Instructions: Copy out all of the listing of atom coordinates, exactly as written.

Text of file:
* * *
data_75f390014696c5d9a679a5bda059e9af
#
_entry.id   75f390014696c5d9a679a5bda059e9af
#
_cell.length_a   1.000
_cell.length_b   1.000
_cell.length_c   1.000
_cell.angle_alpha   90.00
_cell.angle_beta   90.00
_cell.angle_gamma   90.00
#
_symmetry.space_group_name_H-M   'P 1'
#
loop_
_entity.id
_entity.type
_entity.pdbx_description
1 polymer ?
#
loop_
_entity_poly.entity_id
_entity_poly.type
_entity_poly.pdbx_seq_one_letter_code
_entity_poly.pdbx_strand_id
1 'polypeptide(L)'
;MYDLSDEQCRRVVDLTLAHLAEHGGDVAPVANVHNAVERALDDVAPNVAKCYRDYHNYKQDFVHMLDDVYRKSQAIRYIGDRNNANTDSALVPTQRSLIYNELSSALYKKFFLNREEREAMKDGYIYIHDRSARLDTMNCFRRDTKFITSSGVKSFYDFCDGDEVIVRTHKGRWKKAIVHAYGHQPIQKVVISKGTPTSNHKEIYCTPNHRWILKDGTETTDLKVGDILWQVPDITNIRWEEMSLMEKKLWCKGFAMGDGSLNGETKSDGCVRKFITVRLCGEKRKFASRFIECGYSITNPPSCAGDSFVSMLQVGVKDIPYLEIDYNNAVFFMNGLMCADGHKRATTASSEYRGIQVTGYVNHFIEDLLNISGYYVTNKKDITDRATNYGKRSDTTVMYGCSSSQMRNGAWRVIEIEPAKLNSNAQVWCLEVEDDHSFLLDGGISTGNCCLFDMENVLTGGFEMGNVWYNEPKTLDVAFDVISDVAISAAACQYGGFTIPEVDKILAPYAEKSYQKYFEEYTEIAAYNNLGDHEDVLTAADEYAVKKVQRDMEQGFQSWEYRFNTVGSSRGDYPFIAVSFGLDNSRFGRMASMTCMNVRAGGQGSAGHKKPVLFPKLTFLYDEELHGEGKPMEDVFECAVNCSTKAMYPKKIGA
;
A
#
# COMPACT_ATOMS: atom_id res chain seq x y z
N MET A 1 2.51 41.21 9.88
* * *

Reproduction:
data_75f390014696c5d9a679a5bda059e9af
#
_entry.id   75f390014696c5d9a679a5bda059e9af
#
_cell.length_a   1.000
_cell.length_b   1.000
_cell.length_c   1.000
_cell.angle_alpha   90.00
_cell.angle_beta   90.00
_cell.angle_gamma   90.00
#
_symmetry.space_group_name_H-M   'P 1'
#
loop_
_entity.id
_entity.type
_entity.pdbx_description
1 polymer ?
#
loop_
_entity_poly.entity_id
_entity_poly.type
_entity_poly.pdbx_seq_one_letter_code
_entity_poly.pdbx_strand_id
1 'polypeptide(L)'
;MYDLSDEQCRRVVDLTLAHLAEHGGDVAPVANVHNAVERALDDVAPNVAKCYRDYHNYKQDFVHMLDDVYRKSQAIRYIGDRNNANTDSALVPTQRSLIYNELSSALYKKFFLNREEREAMKDGYIYIHDRSARLDTMNCFRRDTKFITSSGVKSFYDFCDGDEVIVRTHKGRWKKAIVHAYGHQPIQKVVISKGTPTSNHKEIYCTPNHRWILKDGTETTDLKVGDILWQVPDITNIRWEEMSLMEKKLWCKGFAMGDGSLNGETKSDGCVRKFITVRLCGEKRKFASRFIECGYSITNPPSCAGDSFVSMLQVGVKDIPYLEIDYNNAVFFMNGLMCADGHKRATTASSEYRGIQVTGYVNHFIEDLLNISGYYVTNKKDITDRATNYGKRSDTTVMYGCSSSQMRNGAWRVIEIEPAKLNSNAQVWCLEVEDDHSFLLDGGISTGNCCLFDMENVLTGGFEMGNVWYNEPKTLDVAFDVISDVAISAAACQYGGFTIPEVDKILAPYAEKSYQKYFEEYTEIAAYNNLGDHEDVLTAADEYAVKKVQRDMEQGFQSWEYRFNTVGSSRGDYPFIAVSFGLDNSRFGRMASMTCMNVRAGGQGSAGHKKPVLFPKLTFLYDEELHGEGKPMEDVFECAVNCSTKAMYPKKIGA
;
A
#
# COMPACT_ATOMS: atom_id res chain seq x y z
N MET A 1 2.51 41.21 9.88